I'll be in Peru, NE Tuesday. So far about 100 miles of bridges out between Iowa and NE. Rulo, Brownsville, Nebraska City closed. Plattsmith and Bellvue still open but will just take a levee break. The real bitch is the 18 wheelers detouring on the 2 lane blactops, Theres gonna be lots of accidents.

Monedas's picture

One arm of the Gov goes around forcing farmers to respect puddles in their fields as wetland habitat ! Another arm of Gov pays people to rebuild over and over again in flood plains ! Let the Missouri and Mississippi run  wild and free ! People retreat to the high ground (Terre Haute) ! All farming and ranching in the flood plain can be done on a seasonal basis....but all farming infrastructure should be on high ground ? When the floods recede.....the farmers decend to plow and plant and harvest ! Property boundaries are GPS !                If not, the Mississippi will fill with sediment and require higher and higher levies to prevent natural meandering ! Monedas 2011 Comedy Hee Haw Flood Plain Cruise

Cathartes Aura's picture

did Monsanto give you permission to write about their world?

JW n FL's picture

this is new gmo.. monsanto approved! LULZ!!

chunga's picture

I had a couple of puddles on my 14 acre property that was declared to be a habitat for certain types of insects and weeds. My 2 BR house with a nice view was such a huge infringement on the environment I couldn't put up anything larger than a birdhouse. Buyer walked away because he couldn't put up a horse barn, or attach a garage, or anything else for that matter. Cost me a half million quatloos...

I'm not anti-bird or anti-bee, but geez...they didn't pitch in a dime to my 7k plus property tax bill.

Buck Johnson's picture

I know that picture is 10 days old, but do anybody see any emergency fuel generators in the pic.  I mean I don't see any generators on stilts or on a massive mound of dirt with cables leading to the reactor.  Usuall a diesel generator for a large facility would be in a shipping container like unit that is designed for power output.  I don't see anything like that which is up in the air.  And the funny thing is that they really never explained what the fire was about in one of the nuclear reactors during the flooding.  Also if the thing is designed and able to take a few feet of water, then why the emergency.  Because the old pics are OLD, the water is most likely at the top of the water bags and like anything water will eventually get through something.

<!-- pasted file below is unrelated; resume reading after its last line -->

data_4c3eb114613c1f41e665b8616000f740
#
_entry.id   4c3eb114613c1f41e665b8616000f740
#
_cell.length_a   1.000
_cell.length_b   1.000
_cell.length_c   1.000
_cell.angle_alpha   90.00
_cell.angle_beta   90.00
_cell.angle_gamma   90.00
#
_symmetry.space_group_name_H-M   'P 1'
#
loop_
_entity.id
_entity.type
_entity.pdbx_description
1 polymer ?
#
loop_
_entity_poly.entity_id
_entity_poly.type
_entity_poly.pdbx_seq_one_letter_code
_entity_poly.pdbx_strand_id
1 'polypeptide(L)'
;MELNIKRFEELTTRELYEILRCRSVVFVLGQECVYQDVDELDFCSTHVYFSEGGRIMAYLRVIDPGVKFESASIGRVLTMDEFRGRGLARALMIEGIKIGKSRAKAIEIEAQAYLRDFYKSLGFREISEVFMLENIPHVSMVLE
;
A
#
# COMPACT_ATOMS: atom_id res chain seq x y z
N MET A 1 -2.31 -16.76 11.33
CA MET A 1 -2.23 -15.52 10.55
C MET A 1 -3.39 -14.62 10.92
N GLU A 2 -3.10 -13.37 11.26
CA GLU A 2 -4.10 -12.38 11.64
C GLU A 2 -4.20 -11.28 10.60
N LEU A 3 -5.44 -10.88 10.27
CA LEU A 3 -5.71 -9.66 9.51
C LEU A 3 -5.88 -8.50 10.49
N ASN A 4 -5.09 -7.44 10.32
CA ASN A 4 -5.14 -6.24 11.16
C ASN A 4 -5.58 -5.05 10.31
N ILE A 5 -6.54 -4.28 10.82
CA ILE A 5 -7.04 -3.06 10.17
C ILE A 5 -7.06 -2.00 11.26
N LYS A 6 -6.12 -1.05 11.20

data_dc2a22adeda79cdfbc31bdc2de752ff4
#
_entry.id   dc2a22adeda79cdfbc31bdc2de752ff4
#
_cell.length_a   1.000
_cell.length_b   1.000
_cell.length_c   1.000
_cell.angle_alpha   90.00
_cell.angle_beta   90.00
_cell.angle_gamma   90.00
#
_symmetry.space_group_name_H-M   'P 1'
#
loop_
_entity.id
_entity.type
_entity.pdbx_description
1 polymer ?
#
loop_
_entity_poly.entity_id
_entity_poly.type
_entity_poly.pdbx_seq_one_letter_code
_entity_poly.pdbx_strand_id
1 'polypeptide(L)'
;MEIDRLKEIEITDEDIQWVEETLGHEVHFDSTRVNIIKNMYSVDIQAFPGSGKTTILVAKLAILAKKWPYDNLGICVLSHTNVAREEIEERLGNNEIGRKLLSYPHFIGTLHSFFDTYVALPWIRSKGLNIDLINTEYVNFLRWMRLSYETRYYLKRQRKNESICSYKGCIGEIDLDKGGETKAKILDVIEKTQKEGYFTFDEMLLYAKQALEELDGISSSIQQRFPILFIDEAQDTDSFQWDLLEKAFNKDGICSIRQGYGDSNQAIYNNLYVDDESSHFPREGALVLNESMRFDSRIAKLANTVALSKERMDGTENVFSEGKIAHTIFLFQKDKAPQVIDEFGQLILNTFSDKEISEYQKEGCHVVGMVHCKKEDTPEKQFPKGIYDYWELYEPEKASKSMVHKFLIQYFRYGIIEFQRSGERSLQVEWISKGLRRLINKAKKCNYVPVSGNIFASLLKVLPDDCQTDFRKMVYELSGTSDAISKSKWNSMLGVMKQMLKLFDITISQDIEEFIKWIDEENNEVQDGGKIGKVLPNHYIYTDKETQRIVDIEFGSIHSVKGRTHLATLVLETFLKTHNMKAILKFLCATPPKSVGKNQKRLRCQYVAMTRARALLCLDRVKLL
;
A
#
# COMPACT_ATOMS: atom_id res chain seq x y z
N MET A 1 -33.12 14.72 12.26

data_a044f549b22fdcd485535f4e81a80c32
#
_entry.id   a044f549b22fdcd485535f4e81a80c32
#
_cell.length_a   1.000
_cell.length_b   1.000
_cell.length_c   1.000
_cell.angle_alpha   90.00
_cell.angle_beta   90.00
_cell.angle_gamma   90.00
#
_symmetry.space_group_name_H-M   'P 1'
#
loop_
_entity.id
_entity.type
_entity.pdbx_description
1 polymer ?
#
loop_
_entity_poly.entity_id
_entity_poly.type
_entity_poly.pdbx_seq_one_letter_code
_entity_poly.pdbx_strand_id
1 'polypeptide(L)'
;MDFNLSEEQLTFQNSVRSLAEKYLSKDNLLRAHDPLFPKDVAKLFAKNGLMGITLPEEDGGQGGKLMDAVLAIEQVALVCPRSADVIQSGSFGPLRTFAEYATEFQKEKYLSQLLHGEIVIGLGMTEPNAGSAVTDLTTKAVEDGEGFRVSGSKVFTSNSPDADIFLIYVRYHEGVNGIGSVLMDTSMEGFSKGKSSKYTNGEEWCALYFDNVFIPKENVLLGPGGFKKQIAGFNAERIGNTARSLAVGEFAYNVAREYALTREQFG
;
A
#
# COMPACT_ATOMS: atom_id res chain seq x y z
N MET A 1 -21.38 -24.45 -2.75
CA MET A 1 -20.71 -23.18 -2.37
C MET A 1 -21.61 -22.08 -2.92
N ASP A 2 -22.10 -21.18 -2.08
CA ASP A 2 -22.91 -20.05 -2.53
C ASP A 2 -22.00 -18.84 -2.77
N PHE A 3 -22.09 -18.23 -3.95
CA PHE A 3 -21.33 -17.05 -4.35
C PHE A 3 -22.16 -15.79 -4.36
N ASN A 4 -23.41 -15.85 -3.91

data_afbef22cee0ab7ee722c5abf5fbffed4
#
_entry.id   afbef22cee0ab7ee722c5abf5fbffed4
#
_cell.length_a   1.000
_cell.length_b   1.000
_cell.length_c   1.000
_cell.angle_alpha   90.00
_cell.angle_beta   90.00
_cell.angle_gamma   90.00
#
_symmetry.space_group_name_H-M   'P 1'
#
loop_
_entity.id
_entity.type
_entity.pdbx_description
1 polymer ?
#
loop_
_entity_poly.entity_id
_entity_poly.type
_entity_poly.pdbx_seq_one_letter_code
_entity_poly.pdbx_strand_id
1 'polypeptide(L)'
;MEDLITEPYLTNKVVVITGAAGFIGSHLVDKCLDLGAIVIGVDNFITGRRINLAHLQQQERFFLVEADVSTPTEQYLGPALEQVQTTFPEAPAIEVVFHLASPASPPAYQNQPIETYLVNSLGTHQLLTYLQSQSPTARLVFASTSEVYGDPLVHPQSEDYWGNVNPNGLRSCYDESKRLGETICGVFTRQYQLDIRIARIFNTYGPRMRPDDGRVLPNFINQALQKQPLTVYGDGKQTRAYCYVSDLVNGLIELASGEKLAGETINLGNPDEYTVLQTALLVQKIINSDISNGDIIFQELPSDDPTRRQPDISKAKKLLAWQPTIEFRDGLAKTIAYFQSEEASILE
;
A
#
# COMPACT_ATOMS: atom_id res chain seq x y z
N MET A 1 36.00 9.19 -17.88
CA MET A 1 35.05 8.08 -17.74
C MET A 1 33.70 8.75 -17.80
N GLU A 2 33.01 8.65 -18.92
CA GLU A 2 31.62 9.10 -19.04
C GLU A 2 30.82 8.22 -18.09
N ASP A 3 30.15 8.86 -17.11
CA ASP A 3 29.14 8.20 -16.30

mt paul's picture

might be time to helicopter

a few generators to the rooftop...

and get them wired in and ready to rock..

be prepared and all that stuff...

 

Monedas's picture

There is one Mother of all Correlations ! Bigger Government.....Bigger Mess ! Explain that away... if there is a Government Hole Licker in the house ! I'm tired of hearing about infra structure......we've got way too much ! Too many useless public libraries ! Too many paved farm roads ! Too many fire stations ! Too many schools ! Too many colleges ! Monedas 2011 I'm working on a 100 Yoke, giant pizza cutter Guillotine !

Bagbalm's picture

Perhaps this should have been a priority for the Army Engineers to keep safe with flood level controls.

Cathartes Aura's picture

Army Corps of Engineers?  those guys responsible for the levees around New Orleans?

cue: hysterical laughter

whoopsing's picture

This seem's like a kind of shovel ready project..oh wait,we already spent that money

f16hoser's picture

I'll bet NE Taxpayers paid Top Dollar for that Auqa-Berm!!!!!

indya's picture

Wonderful reporting ZH.You just liven things up :-)

Rusty Shorts's picture

Rumors floating around that George Soros is offering to buy up flooded farm land from the farmers...

JW n FL's picture

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JW n FL's picture

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JW n FL's picture

dont you have an aztlan after party to get ready for or something? i will take mine pacifico!

mt paul's picture

dropped a 3 ton " thing "

in your breeder reactor ...

absurd ...

you can't make this crap up...

TerraHertz's picture

Despite that I'd like to see all nuclear plants shut down, have to point out that video is a bit old, and the refueling thingy they dropped into the reactor chamber was successfully retrieved a couple of days ago.

So now we're back to a giant tank full of high pressure hot liquid sodium, surrounding a huge pile of massively radioactive and incredibly poisonous plutonium. With any luck there won't be another catastrophic sodium leak that catches fire and threatens to make the entire plant go boom, thus spreading tons of plutonium into the biosphere. Nothing to worry about.

VENOM650R's picture

Quantitative Levy QL. That's some funny shit. I'm ready for the long overdue BLOODY REVOLUTION in America. Let's dance NOW!!!

PLove's picture

Bang!  Bang! 

Glow little glow worm ...

Inibo E. Exibo's picture

This is bullish, right?

mt paul's picture

every body

out of the pool ..

williambanzai7's picture

I am not an engineer, but it looks like there is high ground right next to this thing and they cleverly avoided building there.

old naughty's picture

WB,

they are exactly according to plan.

btw, all professions are illusions. tptb calls ALL shots.

It took 66 years for P.Eng to realise they'd sold out in July 1945.

Let em push you around's picture